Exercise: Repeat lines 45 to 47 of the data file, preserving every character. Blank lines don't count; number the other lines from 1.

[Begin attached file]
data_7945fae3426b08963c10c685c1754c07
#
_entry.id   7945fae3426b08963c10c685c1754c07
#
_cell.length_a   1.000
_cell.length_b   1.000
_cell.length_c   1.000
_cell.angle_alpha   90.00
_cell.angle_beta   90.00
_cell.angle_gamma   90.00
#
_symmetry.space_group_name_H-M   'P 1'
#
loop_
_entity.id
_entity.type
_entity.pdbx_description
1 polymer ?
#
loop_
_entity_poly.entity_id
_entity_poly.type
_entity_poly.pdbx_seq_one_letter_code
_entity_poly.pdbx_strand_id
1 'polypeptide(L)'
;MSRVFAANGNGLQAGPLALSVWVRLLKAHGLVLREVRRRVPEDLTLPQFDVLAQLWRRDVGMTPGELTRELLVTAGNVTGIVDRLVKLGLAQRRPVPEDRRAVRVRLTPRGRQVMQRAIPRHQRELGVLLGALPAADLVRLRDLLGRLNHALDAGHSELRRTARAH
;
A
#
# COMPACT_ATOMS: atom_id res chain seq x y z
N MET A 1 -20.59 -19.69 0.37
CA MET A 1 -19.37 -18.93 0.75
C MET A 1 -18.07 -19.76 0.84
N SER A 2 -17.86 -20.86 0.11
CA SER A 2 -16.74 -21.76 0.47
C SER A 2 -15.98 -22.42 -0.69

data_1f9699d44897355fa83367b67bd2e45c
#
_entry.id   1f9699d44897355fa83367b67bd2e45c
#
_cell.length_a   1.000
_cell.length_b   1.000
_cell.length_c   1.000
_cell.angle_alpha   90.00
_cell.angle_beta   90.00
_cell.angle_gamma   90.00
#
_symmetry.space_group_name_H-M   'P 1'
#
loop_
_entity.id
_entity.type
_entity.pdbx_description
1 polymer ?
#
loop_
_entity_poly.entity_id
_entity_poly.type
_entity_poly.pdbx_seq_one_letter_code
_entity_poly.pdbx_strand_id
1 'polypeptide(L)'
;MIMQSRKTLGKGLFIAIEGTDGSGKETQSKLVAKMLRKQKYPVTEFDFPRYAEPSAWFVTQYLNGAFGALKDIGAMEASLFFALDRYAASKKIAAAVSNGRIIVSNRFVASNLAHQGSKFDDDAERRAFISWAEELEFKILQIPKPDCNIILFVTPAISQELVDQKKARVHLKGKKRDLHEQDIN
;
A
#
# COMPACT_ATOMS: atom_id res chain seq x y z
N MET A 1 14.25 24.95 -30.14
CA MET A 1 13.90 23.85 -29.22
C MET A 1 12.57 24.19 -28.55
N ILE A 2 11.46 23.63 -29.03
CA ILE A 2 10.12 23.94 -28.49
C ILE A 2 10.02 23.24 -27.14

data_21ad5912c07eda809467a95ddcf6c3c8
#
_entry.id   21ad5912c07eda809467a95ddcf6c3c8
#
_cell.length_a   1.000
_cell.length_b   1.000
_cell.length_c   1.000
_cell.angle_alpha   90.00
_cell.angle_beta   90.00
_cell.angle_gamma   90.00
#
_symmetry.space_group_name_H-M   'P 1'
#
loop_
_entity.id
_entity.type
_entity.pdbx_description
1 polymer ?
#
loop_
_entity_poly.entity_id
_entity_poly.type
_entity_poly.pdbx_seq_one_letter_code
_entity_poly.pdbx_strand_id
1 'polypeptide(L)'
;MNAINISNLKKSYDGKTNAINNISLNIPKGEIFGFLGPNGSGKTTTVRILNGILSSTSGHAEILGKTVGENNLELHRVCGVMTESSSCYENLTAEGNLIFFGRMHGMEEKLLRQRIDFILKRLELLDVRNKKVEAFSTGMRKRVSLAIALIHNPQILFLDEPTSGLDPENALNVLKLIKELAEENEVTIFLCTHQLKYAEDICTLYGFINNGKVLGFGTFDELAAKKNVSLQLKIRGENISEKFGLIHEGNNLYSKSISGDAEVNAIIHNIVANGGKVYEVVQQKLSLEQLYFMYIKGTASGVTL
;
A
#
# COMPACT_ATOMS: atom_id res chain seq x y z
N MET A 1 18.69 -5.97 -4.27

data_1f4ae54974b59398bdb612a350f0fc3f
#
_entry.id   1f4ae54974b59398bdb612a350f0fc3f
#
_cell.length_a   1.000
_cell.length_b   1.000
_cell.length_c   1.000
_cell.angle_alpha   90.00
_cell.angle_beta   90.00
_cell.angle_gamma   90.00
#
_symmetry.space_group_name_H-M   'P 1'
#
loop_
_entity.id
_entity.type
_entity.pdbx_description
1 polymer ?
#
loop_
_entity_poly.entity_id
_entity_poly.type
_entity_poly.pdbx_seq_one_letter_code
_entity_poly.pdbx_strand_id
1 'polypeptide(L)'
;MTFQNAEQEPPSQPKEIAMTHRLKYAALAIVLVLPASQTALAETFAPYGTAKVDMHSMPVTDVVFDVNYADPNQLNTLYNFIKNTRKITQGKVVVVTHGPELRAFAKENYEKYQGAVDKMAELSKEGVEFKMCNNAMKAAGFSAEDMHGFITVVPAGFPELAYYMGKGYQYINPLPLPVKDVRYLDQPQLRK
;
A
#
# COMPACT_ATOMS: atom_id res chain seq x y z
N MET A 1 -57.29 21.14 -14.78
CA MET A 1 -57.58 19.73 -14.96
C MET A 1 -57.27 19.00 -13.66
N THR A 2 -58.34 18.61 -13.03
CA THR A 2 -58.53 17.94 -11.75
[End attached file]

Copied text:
_cell.angle_beta   90.00
_cell.angle_gamma   90.00
#